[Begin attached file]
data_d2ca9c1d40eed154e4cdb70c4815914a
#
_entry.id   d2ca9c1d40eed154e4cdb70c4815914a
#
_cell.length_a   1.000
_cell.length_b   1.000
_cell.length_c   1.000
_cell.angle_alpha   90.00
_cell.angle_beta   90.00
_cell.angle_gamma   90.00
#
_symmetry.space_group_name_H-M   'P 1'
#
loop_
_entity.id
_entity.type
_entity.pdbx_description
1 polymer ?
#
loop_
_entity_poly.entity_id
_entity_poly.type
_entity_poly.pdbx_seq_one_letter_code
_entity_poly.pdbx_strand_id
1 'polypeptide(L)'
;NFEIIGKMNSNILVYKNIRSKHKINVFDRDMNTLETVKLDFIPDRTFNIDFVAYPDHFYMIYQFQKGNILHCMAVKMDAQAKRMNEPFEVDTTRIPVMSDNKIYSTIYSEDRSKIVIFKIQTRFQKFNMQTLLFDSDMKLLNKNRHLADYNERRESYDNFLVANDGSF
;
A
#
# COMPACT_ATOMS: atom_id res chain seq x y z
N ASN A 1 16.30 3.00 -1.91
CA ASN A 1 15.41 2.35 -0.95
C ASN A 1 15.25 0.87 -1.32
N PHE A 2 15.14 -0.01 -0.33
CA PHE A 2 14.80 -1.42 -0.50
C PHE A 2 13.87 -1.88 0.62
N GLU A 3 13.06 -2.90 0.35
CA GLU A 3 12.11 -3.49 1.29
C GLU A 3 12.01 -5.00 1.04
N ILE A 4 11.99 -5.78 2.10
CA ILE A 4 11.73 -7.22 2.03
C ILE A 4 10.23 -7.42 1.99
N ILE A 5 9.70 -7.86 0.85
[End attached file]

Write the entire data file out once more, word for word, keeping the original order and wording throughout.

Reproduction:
data_d2ca9c1d40eed154e4cdb70c4815914a
#
_entry.id   d2ca9c1d40eed154e4cdb70c4815914a
#
_cell.length_a   1.000
_cell.length_b   1.000
_cell.length_c   1.000
_cell.angle_alpha   90.00
_cell.angle_beta   90.00
_cell.angle_gamma   90.00
#
_symmetry.space_group_name_H-M   'P 1'
#
loop_
_entity.id
_entity.type
_entity.pdbx_description
1 polymer ?
#
loop_
_entity_poly.entity_id
_entity_poly.type
_entity_poly.pdbx_seq_one_letter_code
_entity_poly.pdbx_strand_id
1 'polypeptide(L)'
;NFEIIGKMNSNILVYKNIRSKHKINVFDRDMNTLETVKLDFIPDRTFNIDFVAYPDHFYMIYQFQKGNILHCMAVKMDAQAKRMNEPFEVDTTRIPVMSDNKIYSTIYSEDRSKIVIFKIQTRFQKFNMQTLLFDSDMKLLNKNRHLADYNERRESYDNFLVANDGSF
;
A
#
# COMPACT_ATOMS: atom_id res chain seq x y z
N ASN A 1 16.30 3.00 -1.91
CA ASN A 1 15.41 2.35 -0.95
C ASN A 1 15.25 0.87 -1.32
N PHE A 2 15.14 -0.01 -0.33
CA PHE A 2 14.80 -1.42 -0.50
C PHE A 2 13.87 -1.88 0.62
N GLU A 3 13.06 -2.90 0.35
CA GLU A 3 12.11 -3.49 1.29
C GLU A 3 12.01 -5.00 1.04
N ILE A 4 11.99 -5.78 2.10
CA ILE A 4 11.73 -7.22 2.03
C ILE A 4 10.23 -7.42 1.99
N ILE A 5 9.70 -7.86 0.85